The second paragraph of the Constitution of the United States claims equality for all people. I believe that’s true when it comes to the rights stipulated within that document. However, I feel equality does not apply to everyone when it comes to exercise and general fitness. Generally speaking people are the same, except a when a disability, chronic illness, age, or injury restricts them in any way. Yet, the expectation is that everyone should be able to exercise if only they would modify.
In the last few years I’ve become sensitive to limitations that a huge portion of the population faces. For the reasons I would like to mention in this article, trainers cannot dish out the same Rx for health, weight loss and fitness. It isn’t a one size fits all world. Today I’m going to shine the spotlight on three groups of individuals whose workouts would not be what many consider usual and customary. I’m committed to bringing a healthy lifestyle to everyone so that all people can move better, feel healthier, and be proud of their accomplishments.
Let’s begin with the individuals who have disabilities or impairments. Whether there is a physical, mental, or emotional impairment you can be assured that the person has to approach activities differently. While some are born with conditions, others may have had accidents or medical conditions that leave them disabled. No matter how a body becomes limited — the approach to fitness has to be modified.
It’s a fact of life. We grow older, find changes as the years progress, and can remember when we were young with our lives laid out before us. The changes that happen in the body are numerous. They are a sign that we’ve been here, around the block, and have great wisdom to show for the miles we’ve walked. It’s nothing to be ashamed of, and should be considered part of the natural occurrence — enjoy the ride and be reasonable with the kind of exercise you buy into.
I’m specifically addressing an audience of people who care for young and adult children with disabilities or chronic illness. Parent caregivers are overlooked. Statistics in nearly every article (at least all that I could find on the internet) are specific to caregivers for our aging population. It’s a fact that these people have days and nights filled with all the responsibilities for another human being, and there is a huge network out there for aid. My concern is for the Parent Caregiver who chooses to keep their child in the home with everyone who loves them. There is no time for anyone in this group to hit the gym and exercise. For this group I’ve designed an entirely new approach to “fitness”.*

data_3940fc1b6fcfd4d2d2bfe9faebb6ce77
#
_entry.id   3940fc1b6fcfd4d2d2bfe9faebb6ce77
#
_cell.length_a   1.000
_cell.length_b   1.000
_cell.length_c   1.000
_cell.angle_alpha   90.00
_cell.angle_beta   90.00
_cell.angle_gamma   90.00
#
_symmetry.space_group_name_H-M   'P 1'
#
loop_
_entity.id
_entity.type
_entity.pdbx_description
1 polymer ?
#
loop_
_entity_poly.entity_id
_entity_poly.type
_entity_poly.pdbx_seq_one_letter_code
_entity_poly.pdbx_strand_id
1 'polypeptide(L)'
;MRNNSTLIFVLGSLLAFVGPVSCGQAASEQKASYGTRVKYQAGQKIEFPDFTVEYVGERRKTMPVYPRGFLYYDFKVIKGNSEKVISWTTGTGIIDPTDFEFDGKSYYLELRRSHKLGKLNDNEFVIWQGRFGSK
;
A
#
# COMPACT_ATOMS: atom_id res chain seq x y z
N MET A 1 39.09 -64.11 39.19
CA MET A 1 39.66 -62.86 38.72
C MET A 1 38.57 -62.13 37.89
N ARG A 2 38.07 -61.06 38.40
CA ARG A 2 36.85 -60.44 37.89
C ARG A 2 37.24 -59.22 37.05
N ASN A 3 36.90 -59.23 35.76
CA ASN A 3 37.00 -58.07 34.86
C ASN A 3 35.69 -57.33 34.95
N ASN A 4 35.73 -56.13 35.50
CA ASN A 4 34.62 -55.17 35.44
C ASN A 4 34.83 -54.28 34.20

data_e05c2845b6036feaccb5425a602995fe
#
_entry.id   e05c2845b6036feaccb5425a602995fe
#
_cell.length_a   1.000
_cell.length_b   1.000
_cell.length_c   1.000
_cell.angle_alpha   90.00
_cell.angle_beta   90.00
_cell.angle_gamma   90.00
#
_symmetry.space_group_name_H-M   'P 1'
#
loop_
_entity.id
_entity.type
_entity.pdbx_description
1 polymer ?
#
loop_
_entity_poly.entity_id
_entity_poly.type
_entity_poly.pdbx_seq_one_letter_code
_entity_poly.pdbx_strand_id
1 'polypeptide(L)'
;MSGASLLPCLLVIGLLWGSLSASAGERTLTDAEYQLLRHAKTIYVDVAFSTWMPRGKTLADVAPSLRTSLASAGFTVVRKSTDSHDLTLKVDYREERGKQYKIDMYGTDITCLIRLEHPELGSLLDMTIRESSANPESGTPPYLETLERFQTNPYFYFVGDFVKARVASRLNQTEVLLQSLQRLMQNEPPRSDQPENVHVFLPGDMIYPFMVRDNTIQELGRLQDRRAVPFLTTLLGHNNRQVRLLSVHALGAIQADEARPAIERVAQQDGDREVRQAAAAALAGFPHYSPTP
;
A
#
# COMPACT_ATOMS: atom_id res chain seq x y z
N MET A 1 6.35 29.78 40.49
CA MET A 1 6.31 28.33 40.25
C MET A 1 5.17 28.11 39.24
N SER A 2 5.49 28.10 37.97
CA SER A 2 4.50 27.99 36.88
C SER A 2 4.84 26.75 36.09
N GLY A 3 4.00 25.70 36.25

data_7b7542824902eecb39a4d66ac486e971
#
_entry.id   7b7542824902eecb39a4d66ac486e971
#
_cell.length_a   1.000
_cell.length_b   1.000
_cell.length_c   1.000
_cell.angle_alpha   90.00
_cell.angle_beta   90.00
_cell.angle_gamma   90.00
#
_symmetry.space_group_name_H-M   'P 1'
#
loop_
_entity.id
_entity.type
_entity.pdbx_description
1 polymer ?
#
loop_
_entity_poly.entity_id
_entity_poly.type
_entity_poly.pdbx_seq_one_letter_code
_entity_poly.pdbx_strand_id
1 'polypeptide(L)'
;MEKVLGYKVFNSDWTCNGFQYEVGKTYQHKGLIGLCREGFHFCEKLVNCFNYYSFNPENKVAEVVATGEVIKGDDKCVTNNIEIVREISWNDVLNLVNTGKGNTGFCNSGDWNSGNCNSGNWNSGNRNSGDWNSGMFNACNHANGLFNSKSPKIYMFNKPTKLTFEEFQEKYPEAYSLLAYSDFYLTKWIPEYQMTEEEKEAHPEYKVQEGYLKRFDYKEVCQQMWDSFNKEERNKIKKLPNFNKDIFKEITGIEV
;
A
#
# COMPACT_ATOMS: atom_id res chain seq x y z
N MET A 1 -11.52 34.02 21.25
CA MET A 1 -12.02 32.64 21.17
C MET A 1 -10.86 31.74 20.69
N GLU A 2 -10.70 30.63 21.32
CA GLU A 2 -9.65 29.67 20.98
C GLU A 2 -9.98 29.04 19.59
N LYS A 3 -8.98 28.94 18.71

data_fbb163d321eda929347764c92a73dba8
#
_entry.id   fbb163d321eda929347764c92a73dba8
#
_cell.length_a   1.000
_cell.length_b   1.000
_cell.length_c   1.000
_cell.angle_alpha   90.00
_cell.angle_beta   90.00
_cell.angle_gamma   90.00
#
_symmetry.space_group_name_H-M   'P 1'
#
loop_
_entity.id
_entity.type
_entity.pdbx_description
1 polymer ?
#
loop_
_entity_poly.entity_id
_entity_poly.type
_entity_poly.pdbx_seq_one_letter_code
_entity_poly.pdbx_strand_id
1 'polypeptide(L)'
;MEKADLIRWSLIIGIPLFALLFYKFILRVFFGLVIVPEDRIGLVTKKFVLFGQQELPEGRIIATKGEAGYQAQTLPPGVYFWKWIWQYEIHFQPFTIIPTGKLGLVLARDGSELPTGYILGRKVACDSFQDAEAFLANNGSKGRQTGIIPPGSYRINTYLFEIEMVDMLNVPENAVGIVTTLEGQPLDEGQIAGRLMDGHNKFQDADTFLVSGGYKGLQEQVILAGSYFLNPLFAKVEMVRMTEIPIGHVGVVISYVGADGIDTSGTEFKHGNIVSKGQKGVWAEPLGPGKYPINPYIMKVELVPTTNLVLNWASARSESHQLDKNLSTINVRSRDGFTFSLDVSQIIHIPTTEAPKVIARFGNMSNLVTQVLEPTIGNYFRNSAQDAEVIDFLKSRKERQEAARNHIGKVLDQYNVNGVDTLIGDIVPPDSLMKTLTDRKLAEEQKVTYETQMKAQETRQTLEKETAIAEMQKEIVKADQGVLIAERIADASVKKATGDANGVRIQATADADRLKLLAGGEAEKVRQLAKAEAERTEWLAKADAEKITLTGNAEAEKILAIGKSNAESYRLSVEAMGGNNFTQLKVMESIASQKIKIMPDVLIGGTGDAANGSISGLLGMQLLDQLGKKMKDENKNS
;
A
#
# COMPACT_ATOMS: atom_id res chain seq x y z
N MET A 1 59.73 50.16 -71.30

So, can these people exercise and improve their physical condition? They need someone to show them how, and the financial resources too. Physical therapy has limits imposed by the system so the only step is to hire a trainer. There are trainers who specialize in the kind of therapeutic exercise techniques needed. However, some of them SAY they are rehabilitation exercise trainers, but don’t have the proper training. Any Physical Therapist or Occupational Therapist can tell you there is a big difference between what each specialization has to offer. Personal trainers would be wise to take a class such as the ones offered through MDT Education Solutions, and bridge that difference.
The point is this be proactive with your decision to get healthy. Start walking or riding a bike. If you need the assistance of a mobility device, sometimes sitting outside and breathing in fresh air can help you feel better. If you decide to try a gym the staff if they’ve studied muscular disorders, or biomechanics of the aging body. Look for a trainer with the understanding of the limits life brings all of us. Then monitor your body as you begin to move, and if it hurts — don’t do it.
Please Love Yourself